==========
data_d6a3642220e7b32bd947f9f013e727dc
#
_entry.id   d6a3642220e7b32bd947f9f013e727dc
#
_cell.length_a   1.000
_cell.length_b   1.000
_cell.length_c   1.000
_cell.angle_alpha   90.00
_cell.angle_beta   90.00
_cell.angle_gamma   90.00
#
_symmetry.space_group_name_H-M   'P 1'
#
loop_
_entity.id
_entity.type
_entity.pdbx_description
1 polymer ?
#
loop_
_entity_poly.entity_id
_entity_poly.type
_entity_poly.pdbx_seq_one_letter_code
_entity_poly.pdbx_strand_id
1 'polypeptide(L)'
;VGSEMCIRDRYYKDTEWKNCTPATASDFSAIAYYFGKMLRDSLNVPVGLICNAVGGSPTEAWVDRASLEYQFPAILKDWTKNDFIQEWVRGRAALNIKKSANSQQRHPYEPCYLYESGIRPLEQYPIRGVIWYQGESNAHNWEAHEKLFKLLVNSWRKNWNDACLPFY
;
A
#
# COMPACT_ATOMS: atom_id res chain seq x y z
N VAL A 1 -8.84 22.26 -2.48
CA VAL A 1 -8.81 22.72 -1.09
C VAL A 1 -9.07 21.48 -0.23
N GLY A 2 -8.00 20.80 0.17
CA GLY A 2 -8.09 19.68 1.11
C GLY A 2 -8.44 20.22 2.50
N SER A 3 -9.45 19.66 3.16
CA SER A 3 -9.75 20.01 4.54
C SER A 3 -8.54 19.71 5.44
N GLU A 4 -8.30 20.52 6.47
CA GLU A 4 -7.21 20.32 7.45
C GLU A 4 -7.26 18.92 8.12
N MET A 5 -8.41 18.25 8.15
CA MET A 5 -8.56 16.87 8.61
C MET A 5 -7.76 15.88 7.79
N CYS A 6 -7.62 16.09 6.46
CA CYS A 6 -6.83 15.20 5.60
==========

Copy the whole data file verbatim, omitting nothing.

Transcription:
data_d6a3642220e7b32bd947f9f013e727dc
#
_entry.id   d6a3642220e7b32bd947f9f013e727dc
#
_cell.length_a   1.000
_cell.length_b   1.000
_cell.length_c   1.000
_cell.angle_alpha   90.00
_cell.angle_beta   90.00
_cell.angle_gamma   90.00
#
_symmetry.space_group_name_H-M   'P 1'
#
loop_
_entity.id
_entity.type
_entity.pdbx_description
1 polymer ?
#
loop_
_entity_poly.entity_id
_entity_poly.type
_entity_poly.pdbx_seq_one_letter_code
_entity_poly.pdbx_strand_id
1 'polypeptide(L)'
;VGSEMCIRDRYYKDTEWKNCTPATASDFSAIAYYFGKMLRDSLNVPVGLICNAVGGSPTEAWVDRASLEYQFPAILKDWTKNDFIQEWVRGRAALNIKKSANSQQRHPYEPCYLYESGIRPLEQYPIRGVIWYQGESNAHNWEAHEKLFKLLVNSWRKNWNDACLPFY
;
A
#
# COMPACT_ATOMS: atom_id res chain seq x y z
N VAL A 1 -8.84 22.26 -2.48
CA VAL A 1 -8.81 22.72 -1.09
C VAL A 1 -9.07 21.48 -0.23
N GLY A 2 -8.00 20.80 0.17
CA GLY A 2 -8.09 19.68 1.11
C GLY A 2 -8.44 20.22 2.50
N SER A 3 -9.45 19.66 3.16
CA SER A 3 -9.75 20.01 4.54
C SER A 3 -8.54 19.71 5.44
N GLU A 4 -8.30 20.52 6.47
CA GLU A 4 -7.21 20.32 7.45
C GLU A 4 -7.26 18.92 8.12
N MET A 5 -8.41 18.25 8.15
CA MET A 5 -8.56 16.87 8.61
C MET A 5 -7.76 15.88 7.79
N CYS A 6 -7.62 16.09 6.46
CA CYS A 6 -6.83 15.20 5.60